Digital content of the ancient world

Acadia professor pivots to focuses on digital humanities during pandemic

PAUL PICKREM ANNAPOLIS VALLEY REGISTER paulpickrem@gmail.com

2022-01-11T08:00:00.0000000Z

2022-01-11T08:00:00.0000000Z

SaltWire Network

https://saltwire.pressreader.com/article/281689733167789

AUS HOCKEY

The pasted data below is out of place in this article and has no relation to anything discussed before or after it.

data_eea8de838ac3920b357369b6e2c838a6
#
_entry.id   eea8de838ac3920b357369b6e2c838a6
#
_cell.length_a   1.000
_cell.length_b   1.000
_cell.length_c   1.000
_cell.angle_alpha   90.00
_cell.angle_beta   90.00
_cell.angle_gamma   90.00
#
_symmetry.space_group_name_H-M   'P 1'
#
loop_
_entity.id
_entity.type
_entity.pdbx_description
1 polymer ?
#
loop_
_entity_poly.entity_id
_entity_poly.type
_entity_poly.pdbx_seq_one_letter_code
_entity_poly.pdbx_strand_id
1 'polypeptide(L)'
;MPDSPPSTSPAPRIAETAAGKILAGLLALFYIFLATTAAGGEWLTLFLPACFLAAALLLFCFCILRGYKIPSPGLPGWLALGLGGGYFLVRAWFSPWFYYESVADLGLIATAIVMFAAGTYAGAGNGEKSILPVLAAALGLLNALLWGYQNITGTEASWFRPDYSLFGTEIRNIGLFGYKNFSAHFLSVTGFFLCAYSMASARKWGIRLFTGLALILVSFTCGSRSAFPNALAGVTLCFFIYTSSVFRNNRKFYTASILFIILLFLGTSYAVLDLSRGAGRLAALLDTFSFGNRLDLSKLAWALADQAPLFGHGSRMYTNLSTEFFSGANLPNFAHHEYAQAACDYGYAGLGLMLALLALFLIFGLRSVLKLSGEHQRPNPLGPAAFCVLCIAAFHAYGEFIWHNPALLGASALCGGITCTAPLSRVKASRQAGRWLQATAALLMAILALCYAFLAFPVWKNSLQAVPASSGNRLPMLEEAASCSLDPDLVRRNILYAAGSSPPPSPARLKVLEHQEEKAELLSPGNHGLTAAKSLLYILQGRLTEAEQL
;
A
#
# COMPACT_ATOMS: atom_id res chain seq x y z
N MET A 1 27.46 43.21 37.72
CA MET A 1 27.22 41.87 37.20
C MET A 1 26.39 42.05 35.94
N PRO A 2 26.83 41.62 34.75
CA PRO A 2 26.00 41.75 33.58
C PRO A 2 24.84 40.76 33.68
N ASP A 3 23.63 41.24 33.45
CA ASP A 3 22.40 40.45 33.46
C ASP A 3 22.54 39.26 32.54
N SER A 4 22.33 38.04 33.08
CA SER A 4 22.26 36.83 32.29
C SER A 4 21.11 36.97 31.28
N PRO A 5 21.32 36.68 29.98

An Acadia University history professor pivoted to the digital humanities when COVID-19 travel restrictions prevented her from continuing the archeological research she is so passionate about. Dr. Chelsea Gardner, an archeologist and an associate professor of ancient history, has focused her research primarily on the history, archeology and identity of the inhabitants of the ancient Mani Peninsula in Laconia, Greece. “The people who lived there in antiquity didn't write down their own history; we don't have a lot about them that survived in writing. But we can still look at the archelogy, the landscape and the sites where they lived to figure out how they lived and who they were,” Gardner said. “(People) want to know about them because so much of our modern world was modelled after these people, particularly in Athens. Philosophy, democracy, art, architecture and politics, all of these different aspects of Greek antiquity, really have an impact on how we live our lives today.” Gardner usually teaches at Acadia September through April before spending four to six weeks in Greece during the summer field research season. “It is a stunningly beautiful place to work. I feel fortunate every day I get to spend in Greece next to the Mediterranean.” But Gardner and her team were forced to cancel plans to return to southern Greece in the early days of the pandemic. “In March 2020, as the world was shutting down, it looked increasingly like we were not going to be getting into the field to do our archeological fieldwork in Greece that year,” Gardner said. “Everything that I have built in my career up to this point depends on me being in Greece and suddenly I can't go to Greece. So, what am I supposed to do?” The answer was to pivot to use her experience in digital humanities. Gardner had been involved in web-based projects such as cataloguing artifacts and digitizing 3-D models of artifacts to teach students to become more digitally literate in terms of the academic disciplines known as the humanities. “It was a natural thing for me to jump from going into the field to doing something digital,” she said. Gardner, who was teaching Greek art and architecture at Acadia in the fall of 2020, recognized she and her colleagues would need to develop new methods and resources for teaching courses online. “Suddenly, all of these university instructors across North America and the world are going to be teaching online in the fall. And we had no training in how to teach online. This was all new to so many of us. So, we are going to rely more on digital resources.” Gardner decided to focus her attention on creating and developing resources for teaching online that anybody could use. The idea was born for the Peopling the Past project. It includes the podcast of the same name, which aims to lift the voices of “Real people in the ancient world and the real people who study them.” Each episode features experts who describe their research on diverse topics. Gardner said the goal was to create resources that were free and of interest to a general audience, to undergrads and to anybody who wanted to listen. But people can also use them if they are teaching a Greek art and archeology class. Gardner collaborated with friends and former classmates from the University of British Columbia whose research had also been stalled by pandemic restrictions to develop digital content such as open-access textbooks, blog posts, short videos, and the podcast. According to Gardner, there have been 17,500 downloads of the 24-podcast episodes. “This all started because of the pandemic. This project, Peopling the Past, and the podcast would not exist without the pandemic,” Gardner said. “The idea specifically came from wondering how I transfer restless energy from not being able to go into the field,” she said. “This is a way to get exciting new research about real people in the ancient world out to everyone who wants to access it.” Gardner said the larger project and the podcast deal with various topics, including climate change, slavery, women and childbirth and how familial relations were experienced in marital or social situations that were not always equal. “People care about this because these real people who lived in antiquity can tell us more about who we are today and everyone can find something in the podcast, in our video clips or in the blog post about issues that are relevant to them today,” she said. Lauren Millett is an undergrad history major. She joined the podcast project a year ago as a research assistant and audio editor. Gardner and the other co-hosts did the editing themselves before that. Millett supports providing open access resources such as the podcast because all anyone needs is an internet connection to download an episode. “This project really allows people to connect with the past on a personal level,” Millett said. “It is a valuable way to present the past to a broader audience. I think it's going to make history a more accessible field to a lot of people.” Given the opportunity, Millet said she would do it as a job. “It's been one of the most rewarding things I have gotten a chance to do with my time at Acadia.” Dr. David Duke, chair of the Department of History and Classics at Acadia, said Gardner is part of the new generation of archeologists who are using social media and communications technology to expand their audience and make what used to be an esoteric discipline into something that everybody can appreciate and get a handle on. “Younger scholars like Dr. Gardner were already, before the pandemic hit, incredibly adept at using social media. That aptitude towards using social media to publicize what they do to engage a wider group of people was tailormade to when the lockdowns happened,” Duke said. “Even though we were locked down physically, we still had the ability to connect electronically.” Gardner said the third season of the Peopling the Past podcast will focus on women in the ancient Mediterranean. And while she is excited about the prospects of finally returning to the archeological fieldwork near the shores of the Mediterranean in May 2022, Gardner is also looking forward to the continued growth of the Peopling the Past project. “We want this to be a significant presence that exists when people think about content for the ancient world that's free and that they enjoy. This is something that will be there for the long haul.”